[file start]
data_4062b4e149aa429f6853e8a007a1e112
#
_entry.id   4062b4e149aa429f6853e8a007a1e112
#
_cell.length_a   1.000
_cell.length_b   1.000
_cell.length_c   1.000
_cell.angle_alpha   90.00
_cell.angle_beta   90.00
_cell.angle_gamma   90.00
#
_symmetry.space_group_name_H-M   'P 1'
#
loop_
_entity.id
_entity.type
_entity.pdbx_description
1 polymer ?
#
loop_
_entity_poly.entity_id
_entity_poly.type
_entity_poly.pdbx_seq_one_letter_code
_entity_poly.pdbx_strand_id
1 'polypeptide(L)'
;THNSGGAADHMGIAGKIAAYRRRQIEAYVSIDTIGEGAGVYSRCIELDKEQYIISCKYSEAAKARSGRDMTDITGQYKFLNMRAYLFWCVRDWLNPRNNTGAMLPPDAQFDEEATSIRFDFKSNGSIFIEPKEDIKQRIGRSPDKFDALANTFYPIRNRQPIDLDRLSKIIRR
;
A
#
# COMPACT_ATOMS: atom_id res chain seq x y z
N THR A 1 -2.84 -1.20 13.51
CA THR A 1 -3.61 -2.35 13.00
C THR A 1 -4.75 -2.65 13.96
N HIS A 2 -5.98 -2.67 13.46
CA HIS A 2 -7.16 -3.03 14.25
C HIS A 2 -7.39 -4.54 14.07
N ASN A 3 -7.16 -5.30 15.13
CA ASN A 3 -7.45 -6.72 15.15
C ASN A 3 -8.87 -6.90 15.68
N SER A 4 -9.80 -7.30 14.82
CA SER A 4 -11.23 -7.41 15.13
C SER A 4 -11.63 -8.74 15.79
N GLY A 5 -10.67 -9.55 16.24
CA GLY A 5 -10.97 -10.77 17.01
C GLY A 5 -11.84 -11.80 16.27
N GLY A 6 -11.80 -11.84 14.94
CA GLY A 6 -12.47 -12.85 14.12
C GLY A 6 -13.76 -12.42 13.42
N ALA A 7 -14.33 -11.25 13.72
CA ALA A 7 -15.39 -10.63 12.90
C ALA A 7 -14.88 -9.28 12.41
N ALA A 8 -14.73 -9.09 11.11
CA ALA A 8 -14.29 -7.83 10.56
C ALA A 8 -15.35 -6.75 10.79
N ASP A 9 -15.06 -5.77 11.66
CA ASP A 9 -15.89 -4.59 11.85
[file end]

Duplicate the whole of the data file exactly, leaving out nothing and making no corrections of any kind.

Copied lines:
data_4062b4e149aa429f6853e8a007a1e112
#
_entry.id   4062b4e149aa429f6853e8a007a1e112
#
_cell.length_a   1.000
_cell.length_b   1.000
_cell.length_c   1.000
_cell.angle_alpha   90.00
_cell.angle_beta   90.00
_cell.angle_gamma   90.00
#
_symmetry.space_group_name_H-M   'P 1'
#
loop_
_entity.id
_entity.type
_entity.pdbx_description
1 polymer ?
#
loop_
_entity_poly.entity_id
_entity_poly.type
_entity_poly.pdbx_seq_one_letter_code
_entity_poly.pdbx_strand_id
1 'polypeptide(L)'
;THNSGGAADHMGIAGKIAAYRRRQIEAYVSIDTIGEGAGVYSRCIELDKEQYIISCKYSEAAKARSGRDMTDITGQYKFLNMRAYLFWCVRDWLNPRNNTGAMLPPDAQFDEEATSIRFDFKSNGSIFIEPKEDIKQRIGRSPDKFDALANTFYPIRNRQPIDLDRLSKIIRR
;
A
#
# COMPACT_ATOMS: atom_id res chain seq x y z
N THR A 1 -2.84 -1.20 13.51
CA THR A 1 -3.61 -2.35 13.00
C THR A 1 -4.75 -2.65 13.96
N HIS A 2 -5.98 -2.67 13.46
CA HIS A 2 -7.16 -3.03 14.25
C HIS A 2 -7.39 -4.54 14.07
N ASN A 3 -7.16 -5.30 15.13
CA ASN A 3 -7.45 -6.72 15.15
C ASN A 3 -8.87 -6.90 15.68
N SER A 4 -9.80 -7.30 14.82
CA SER A 4 -11.23 -7.41 15.13
C SER A 4 -11.63 -8.74 15.79
N GLY A 5 -10.67 -9.55 16.24
CA GLY A 5 -10.97 -10.77 17.01
C GLY A 5 -11.84 -11.80 16.27
N GLY A 6 -11.80 -11.84 14.94
CA GLY A 6 -12.47 -12.85 14.12
C GLY A 6 -13.76 -12.42 13.42
N ALA A 7 -14.33 -11.25 13.72
CA ALA A 7 -15.39 -10.63 12.90
C ALA A 7 -14.88 -9.28 12.41
N ALA A 8 -14.73 -9.09 11.11
CA ALA A 8 -14.29 -7.83 10.56
C ALA A 8 -15.35 -6.75 10.79
N ASP A 9 -15.06 -5.77 11.66
CA ASP A 9 -15.89 -4.59 11.85